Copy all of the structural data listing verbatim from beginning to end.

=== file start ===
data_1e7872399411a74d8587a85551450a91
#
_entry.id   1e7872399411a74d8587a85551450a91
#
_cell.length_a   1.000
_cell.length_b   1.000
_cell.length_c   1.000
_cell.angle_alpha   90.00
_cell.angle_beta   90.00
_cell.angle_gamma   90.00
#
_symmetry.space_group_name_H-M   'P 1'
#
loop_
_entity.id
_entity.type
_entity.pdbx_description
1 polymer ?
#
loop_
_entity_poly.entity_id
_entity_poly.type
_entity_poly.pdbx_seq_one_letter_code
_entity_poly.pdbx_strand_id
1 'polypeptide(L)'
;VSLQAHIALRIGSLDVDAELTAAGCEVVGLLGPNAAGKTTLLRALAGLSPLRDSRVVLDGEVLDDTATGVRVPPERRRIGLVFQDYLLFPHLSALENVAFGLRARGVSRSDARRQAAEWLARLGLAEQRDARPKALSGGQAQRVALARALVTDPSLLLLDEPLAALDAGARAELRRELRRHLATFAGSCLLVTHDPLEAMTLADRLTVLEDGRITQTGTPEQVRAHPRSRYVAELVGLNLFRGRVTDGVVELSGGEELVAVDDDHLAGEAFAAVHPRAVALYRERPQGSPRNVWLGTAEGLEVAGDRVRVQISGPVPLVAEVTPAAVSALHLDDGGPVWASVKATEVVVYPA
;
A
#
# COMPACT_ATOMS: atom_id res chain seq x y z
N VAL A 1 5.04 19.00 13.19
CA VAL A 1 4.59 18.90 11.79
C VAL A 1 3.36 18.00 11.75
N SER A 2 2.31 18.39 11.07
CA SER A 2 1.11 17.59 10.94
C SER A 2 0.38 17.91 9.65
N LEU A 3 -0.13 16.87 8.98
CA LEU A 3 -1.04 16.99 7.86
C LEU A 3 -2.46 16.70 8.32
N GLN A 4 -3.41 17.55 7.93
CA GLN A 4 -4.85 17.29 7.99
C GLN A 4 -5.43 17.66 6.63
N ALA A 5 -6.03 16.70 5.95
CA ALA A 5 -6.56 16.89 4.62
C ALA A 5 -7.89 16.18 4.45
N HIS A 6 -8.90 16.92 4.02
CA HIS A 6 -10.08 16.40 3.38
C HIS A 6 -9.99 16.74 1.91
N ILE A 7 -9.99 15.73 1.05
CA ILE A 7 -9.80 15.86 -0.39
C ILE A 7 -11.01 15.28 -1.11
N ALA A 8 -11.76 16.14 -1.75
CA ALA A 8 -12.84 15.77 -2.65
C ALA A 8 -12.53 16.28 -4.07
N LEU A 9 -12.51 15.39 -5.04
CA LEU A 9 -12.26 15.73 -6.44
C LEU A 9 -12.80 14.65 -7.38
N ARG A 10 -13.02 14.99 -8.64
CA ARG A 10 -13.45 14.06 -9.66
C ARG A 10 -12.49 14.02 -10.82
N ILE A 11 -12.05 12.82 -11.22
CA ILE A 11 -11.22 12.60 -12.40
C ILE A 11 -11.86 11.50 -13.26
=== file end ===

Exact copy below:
data_1e7872399411a74d8587a85551450a91
#
_entry.id   1e7872399411a74d8587a85551450a91
#
_cell.length_a   1.000
_cell.length_b   1.000
_cell.length_c   1.000
_cell.angle_alpha   90.00
_cell.angle_beta   90.00
_cell.angle_gamma   90.00
#
_symmetry.space_group_name_H-M   'P 1'
#
loop_
_entity.id
_entity.type
_entity.pdbx_description
1 polymer ?
#
loop_
_entity_poly.entity_id
_entity_poly.type
_entity_poly.pdbx_seq_one_letter_code
_entity_poly.pdbx_strand_id
1 'polypeptide(L)'
;VSLQAHIALRIGSLDVDAELTAAGCEVVGLLGPNAAGKTTLLRALAGLSPLRDSRVVLDGEVLDDTATGVRVPPERRRIGLVFQDYLLFPHLSALENVAFGLRARGVSRSDARRQAAEWLARLGLAEQRDARPKALSGGQAQRVALARALVTDPSLLLLDEPLAALDAGARAELRRELRRHLATFAGSCLLVTHDPLEAMTLADRLTVLEDGRITQTGTPEQVRAHPRSRYVAELVGLNLFRGRVTDGVVELSGGEELVAVDDDHLAGEAFAAVHPRAVALYRERPQGSPRNVWLGTAEGLEVAGDRVRVQISGPVPLVAEVTPAAVSALHLDDGGPVWASVKATEVVVYPA
;
A
#
# COMPACT_ATOMS: atom_id res chain seq x y z
N VAL A 1 5.04 19.00 13.19
CA VAL A 1 4.59 18.90 11.79
C VAL A 1 3.36 18.00 11.75
N SER A 2 2.31 18.39 11.07
CA SER A 2 1.11 17.59 10.94
C SER A 2 0.38 17.91 9.65
N LEU A 3 -0.13 16.87 8.98
CA LEU A 3 -1.04 16.99 7.86
C LEU A 3 -2.46 16.70 8.32
N GLN A 4 -3.41 17.55 7.93
CA GLN A 4 -4.85 17.29 7.99
C GLN A 4 -5.43 17.66 6.63
N ALA A 5 -6.03 16.70 5.95
CA ALA A 5 -6.56 16.89 4.62
C ALA A 5 -7.89 16.18 4.45
N HIS A 6 -8.90 16.92 4.02
CA HIS A 6 -10.08 16.40 3.38
C HIS A 6 -9.99 16.74 1.91
N ILE A 7 -9.99 15.73 1.05
CA ILE A 7 -9.80 15.86 -0.39
C ILE A 7 -11.01 15.28 -1.11
N ALA A 8 -11.76 16.14 -1.75
CA ALA A 8 -12.84 15.77 -2.65
C ALA A 8 -12.53 16.28 -4.07
N LEU A 9 -12.51 15.39 -5.04
CA LEU A 9 -12.26 15.73 -6.44
C LEU A 9 -12.80 14.65 -7.38
N ARG A 10 -13.02 14.99 -8.64
CA ARG A 10 -13.45 14.06 -9.66
C ARG A 10 -12.49 14.02 -10.82
N ILE A 11 -12.05 12.82 -11.22
CA ILE A 11 -11.22 12.60 -12.40
C ILE A 11 -11.86 11.50 -13.26